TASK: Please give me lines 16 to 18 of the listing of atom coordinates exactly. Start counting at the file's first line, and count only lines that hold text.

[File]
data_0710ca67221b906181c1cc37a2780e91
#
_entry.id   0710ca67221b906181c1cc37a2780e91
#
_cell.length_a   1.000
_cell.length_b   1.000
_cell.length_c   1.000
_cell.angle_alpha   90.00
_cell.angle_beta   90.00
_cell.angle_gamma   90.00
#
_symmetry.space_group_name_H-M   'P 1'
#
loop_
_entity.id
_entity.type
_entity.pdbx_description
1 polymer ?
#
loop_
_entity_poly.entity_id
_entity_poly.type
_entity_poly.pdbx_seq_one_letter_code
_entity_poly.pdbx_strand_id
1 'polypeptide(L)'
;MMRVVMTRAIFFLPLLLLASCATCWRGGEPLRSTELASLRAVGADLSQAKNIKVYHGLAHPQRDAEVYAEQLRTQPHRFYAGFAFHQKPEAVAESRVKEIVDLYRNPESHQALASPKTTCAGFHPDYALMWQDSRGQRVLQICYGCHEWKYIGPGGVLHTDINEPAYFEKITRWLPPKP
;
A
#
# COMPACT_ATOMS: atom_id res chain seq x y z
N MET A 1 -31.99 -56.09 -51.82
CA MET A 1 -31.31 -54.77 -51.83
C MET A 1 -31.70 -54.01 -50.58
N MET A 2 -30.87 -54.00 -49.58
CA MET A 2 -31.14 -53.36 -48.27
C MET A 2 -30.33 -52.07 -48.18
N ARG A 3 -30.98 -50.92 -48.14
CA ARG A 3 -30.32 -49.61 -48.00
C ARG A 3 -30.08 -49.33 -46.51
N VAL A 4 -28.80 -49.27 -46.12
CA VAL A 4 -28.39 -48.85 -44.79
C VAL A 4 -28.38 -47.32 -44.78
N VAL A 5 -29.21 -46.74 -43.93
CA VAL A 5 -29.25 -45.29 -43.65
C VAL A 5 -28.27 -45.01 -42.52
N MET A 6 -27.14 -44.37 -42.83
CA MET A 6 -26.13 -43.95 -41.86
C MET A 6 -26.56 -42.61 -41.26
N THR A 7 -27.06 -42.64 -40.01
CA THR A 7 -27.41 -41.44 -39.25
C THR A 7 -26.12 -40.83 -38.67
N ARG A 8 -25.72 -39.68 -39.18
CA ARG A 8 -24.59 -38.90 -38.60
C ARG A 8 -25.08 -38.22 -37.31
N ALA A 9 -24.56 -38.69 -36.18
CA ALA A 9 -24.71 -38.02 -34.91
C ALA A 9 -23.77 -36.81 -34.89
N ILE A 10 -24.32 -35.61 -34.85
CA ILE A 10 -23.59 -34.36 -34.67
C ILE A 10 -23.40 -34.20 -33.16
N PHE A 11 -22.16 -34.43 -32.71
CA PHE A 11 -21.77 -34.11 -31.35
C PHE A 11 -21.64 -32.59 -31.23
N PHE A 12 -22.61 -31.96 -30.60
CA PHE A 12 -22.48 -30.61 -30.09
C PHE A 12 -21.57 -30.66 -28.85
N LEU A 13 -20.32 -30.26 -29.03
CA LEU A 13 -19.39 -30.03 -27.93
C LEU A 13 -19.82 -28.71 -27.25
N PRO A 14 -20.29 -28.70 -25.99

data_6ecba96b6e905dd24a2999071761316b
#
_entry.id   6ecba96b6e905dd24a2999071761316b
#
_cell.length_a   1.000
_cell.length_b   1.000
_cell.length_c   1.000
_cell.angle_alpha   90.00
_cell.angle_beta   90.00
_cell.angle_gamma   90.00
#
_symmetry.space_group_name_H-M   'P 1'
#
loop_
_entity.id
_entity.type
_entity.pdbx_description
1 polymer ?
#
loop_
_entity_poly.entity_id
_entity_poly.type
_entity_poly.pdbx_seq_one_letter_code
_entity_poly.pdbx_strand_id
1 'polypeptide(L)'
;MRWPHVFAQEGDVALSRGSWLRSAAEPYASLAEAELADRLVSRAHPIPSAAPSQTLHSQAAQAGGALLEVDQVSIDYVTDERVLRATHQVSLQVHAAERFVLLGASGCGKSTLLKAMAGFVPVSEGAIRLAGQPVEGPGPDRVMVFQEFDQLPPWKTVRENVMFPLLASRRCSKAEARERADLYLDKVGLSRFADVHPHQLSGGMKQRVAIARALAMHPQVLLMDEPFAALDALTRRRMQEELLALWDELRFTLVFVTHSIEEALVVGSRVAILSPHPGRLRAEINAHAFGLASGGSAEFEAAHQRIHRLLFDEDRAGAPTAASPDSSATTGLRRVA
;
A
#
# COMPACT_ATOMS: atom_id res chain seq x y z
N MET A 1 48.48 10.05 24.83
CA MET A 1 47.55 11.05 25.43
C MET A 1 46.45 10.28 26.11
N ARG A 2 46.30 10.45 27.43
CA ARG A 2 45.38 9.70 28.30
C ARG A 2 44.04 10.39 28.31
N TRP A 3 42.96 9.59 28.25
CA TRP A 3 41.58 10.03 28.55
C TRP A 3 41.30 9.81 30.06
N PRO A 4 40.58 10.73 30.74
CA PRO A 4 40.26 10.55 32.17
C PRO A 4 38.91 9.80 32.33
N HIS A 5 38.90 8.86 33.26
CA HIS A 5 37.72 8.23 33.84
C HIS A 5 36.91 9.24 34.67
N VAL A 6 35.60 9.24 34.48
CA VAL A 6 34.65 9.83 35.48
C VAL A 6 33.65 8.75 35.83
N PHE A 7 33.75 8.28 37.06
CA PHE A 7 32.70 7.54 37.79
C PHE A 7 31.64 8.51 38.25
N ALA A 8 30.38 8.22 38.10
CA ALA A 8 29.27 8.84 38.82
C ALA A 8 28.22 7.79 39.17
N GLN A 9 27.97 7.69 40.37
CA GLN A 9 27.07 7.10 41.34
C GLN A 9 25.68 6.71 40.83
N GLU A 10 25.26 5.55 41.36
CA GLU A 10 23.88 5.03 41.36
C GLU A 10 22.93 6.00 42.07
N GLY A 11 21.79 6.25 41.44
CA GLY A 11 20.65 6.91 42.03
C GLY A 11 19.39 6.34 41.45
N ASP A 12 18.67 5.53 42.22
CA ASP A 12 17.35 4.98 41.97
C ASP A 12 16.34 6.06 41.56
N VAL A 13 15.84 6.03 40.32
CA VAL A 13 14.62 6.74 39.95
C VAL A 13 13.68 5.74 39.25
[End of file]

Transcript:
_entity.type
_entity.pdbx_description
1 polymer ?